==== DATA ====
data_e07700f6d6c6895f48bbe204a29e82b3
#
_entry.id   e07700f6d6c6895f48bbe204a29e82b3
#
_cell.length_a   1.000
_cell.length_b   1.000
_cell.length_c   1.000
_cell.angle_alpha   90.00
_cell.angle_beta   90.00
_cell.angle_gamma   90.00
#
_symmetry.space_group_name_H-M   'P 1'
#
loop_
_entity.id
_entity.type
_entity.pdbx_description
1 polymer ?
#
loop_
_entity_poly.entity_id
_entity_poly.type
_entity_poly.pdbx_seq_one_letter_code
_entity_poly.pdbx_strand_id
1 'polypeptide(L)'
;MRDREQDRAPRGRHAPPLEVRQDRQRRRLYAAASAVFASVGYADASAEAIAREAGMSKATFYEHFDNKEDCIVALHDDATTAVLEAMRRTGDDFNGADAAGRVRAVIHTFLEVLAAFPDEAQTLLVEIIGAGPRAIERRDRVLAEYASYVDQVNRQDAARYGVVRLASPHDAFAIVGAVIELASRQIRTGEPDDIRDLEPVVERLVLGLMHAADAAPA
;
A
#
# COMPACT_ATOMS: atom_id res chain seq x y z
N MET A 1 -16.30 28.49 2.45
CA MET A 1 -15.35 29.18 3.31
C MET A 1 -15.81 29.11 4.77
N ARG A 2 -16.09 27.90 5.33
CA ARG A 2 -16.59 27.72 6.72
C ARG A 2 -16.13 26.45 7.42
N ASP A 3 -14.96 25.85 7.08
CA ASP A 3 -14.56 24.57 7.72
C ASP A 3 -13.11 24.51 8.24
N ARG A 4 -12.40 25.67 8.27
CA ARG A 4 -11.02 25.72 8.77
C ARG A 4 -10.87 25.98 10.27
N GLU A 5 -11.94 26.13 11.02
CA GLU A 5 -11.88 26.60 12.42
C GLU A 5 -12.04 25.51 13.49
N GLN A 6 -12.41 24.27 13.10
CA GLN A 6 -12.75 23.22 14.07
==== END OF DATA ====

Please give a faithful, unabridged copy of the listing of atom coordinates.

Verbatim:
data_e07700f6d6c6895f48bbe204a29e82b3
#
_entry.id   e07700f6d6c6895f48bbe204a29e82b3
#
_cell.length_a   1.000
_cell.length_b   1.000
_cell.length_c   1.000
_cell.angle_alpha   90.00
_cell.angle_beta   90.00
_cell.angle_gamma   90.00
#
_symmetry.space_group_name_H-M   'P 1'
#
loop_
_entity.id
_entity.type
_entity.pdbx_description
1 polymer ?
#
loop_
_entity_poly.entity_id
_entity_poly.type
_entity_poly.pdbx_seq_one_letter_code
_entity_poly.pdbx_strand_id
1 'polypeptide(L)'
;MRDREQDRAPRGRHAPPLEVRQDRQRRRLYAAASAVFASVGYADASAEAIAREAGMSKATFYEHFDNKEDCIVALHDDATTAVLEAMRRTGDDFNGADAAGRVRAVIHTFLEVLAAFPDEAQTLLVEIIGAGPRAIERRDRVLAEYASYVDQVNRQDAARYGVVRLASPHDAFAIVGAVIELASRQIRTGEPDDIRDLEPVVERLVLGLMHAADAAPA
;
A
#
# COMPACT_ATOMS: atom_id res chain seq x y z
N MET A 1 -16.30 28.49 2.45
CA MET A 1 -15.35 29.18 3.31
C MET A 1 -15.81 29.11 4.77
N ARG A 2 -16.09 27.90 5.33
CA ARG A 2 -16.59 27.72 6.72
C ARG A 2 -16.13 26.45 7.42
N ASP A 3 -14.96 25.85 7.08
CA ASP A 3 -14.56 24.57 7.72
C ASP A 3 -13.11 24.51 8.24
N ARG A 4 -12.40 25.67 8.27
CA ARG A 4 -11.02 25.72 8.77
C ARG A 4 -10.87 25.98 10.27
N GLU A 5 -11.94 26.13 11.02
CA GLU A 5 -11.88 26.60 12.42
C GLU A 5 -12.04 25.51 13.49
N GLN A 6 -12.41 24.27 13.10
CA GLN A 6 -12.75 23.22 14.07